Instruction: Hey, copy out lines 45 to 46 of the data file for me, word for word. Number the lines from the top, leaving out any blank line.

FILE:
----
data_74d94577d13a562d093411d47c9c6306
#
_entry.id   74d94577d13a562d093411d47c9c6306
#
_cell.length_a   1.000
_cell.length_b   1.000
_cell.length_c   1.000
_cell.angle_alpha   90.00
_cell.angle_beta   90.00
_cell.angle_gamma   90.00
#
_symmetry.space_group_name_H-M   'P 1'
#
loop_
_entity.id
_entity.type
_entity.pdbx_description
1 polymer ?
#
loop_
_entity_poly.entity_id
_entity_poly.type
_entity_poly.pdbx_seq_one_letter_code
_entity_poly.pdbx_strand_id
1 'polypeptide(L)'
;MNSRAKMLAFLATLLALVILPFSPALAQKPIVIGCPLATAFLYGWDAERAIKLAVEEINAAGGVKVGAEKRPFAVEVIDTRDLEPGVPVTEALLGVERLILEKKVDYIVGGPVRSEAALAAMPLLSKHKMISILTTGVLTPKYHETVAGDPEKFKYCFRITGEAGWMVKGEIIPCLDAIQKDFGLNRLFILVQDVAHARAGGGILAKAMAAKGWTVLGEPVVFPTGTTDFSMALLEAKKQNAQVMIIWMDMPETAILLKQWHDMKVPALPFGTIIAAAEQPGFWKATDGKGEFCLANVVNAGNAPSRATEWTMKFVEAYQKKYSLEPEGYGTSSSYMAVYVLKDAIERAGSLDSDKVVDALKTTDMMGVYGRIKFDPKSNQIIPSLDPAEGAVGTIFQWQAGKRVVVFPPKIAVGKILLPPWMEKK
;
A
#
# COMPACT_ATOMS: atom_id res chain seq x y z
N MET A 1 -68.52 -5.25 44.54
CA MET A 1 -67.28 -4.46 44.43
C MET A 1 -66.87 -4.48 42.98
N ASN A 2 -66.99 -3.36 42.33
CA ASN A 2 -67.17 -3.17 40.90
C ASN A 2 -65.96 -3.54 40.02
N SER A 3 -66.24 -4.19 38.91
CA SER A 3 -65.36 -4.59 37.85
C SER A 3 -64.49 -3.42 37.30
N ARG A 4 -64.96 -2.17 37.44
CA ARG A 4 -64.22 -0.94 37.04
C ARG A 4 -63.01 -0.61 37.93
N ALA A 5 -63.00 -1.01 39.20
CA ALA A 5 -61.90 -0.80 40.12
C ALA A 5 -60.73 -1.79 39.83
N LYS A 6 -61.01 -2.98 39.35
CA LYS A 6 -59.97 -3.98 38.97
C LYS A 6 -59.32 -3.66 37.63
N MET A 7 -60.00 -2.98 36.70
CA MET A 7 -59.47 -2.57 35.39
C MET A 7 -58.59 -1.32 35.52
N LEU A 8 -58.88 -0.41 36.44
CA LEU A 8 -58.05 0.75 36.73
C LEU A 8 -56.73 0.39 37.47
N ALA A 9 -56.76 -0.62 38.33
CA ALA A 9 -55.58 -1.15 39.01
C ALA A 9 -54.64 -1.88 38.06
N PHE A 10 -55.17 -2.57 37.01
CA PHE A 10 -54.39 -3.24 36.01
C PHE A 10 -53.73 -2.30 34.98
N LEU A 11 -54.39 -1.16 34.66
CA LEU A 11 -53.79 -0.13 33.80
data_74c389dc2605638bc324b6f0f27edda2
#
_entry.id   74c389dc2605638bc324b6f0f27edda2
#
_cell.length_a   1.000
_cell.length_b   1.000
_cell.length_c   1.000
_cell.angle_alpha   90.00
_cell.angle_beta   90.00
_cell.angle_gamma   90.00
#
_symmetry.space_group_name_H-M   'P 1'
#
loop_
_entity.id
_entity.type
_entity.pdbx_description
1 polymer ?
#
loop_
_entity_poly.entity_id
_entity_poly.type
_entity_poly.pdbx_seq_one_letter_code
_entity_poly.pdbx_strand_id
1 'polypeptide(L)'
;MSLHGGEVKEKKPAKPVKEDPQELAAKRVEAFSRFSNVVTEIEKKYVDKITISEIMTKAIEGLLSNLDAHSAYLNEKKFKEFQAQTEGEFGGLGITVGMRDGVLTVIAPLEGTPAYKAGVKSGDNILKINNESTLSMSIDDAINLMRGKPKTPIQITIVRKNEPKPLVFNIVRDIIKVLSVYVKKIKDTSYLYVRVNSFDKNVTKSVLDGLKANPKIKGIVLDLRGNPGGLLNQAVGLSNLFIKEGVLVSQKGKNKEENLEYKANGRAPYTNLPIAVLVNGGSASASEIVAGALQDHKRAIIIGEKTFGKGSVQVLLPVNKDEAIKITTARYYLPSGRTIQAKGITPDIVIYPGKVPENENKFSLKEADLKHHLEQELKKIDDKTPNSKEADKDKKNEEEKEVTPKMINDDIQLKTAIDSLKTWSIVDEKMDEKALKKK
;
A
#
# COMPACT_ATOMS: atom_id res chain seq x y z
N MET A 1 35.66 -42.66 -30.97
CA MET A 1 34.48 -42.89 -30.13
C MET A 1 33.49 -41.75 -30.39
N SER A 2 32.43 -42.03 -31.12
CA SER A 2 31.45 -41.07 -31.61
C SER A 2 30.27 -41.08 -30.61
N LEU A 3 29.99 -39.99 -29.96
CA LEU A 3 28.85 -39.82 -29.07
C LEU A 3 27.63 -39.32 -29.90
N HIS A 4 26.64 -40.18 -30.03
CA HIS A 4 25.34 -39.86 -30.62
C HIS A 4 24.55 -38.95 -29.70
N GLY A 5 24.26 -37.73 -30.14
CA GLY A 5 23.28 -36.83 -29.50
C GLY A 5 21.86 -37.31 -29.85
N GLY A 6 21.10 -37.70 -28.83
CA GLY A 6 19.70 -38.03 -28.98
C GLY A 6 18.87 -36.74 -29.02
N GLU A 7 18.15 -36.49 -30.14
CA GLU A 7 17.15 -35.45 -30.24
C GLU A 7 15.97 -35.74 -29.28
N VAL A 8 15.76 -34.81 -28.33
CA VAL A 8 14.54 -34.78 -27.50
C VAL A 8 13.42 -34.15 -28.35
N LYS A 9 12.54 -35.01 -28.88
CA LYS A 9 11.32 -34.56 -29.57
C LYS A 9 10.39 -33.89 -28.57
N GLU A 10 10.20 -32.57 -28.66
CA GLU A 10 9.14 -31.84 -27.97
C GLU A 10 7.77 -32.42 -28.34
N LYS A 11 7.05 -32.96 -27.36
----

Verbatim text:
C ALA A 5 -60.73 -1.79 39.83
N LYS A 6 -61.01 -2.98 39.35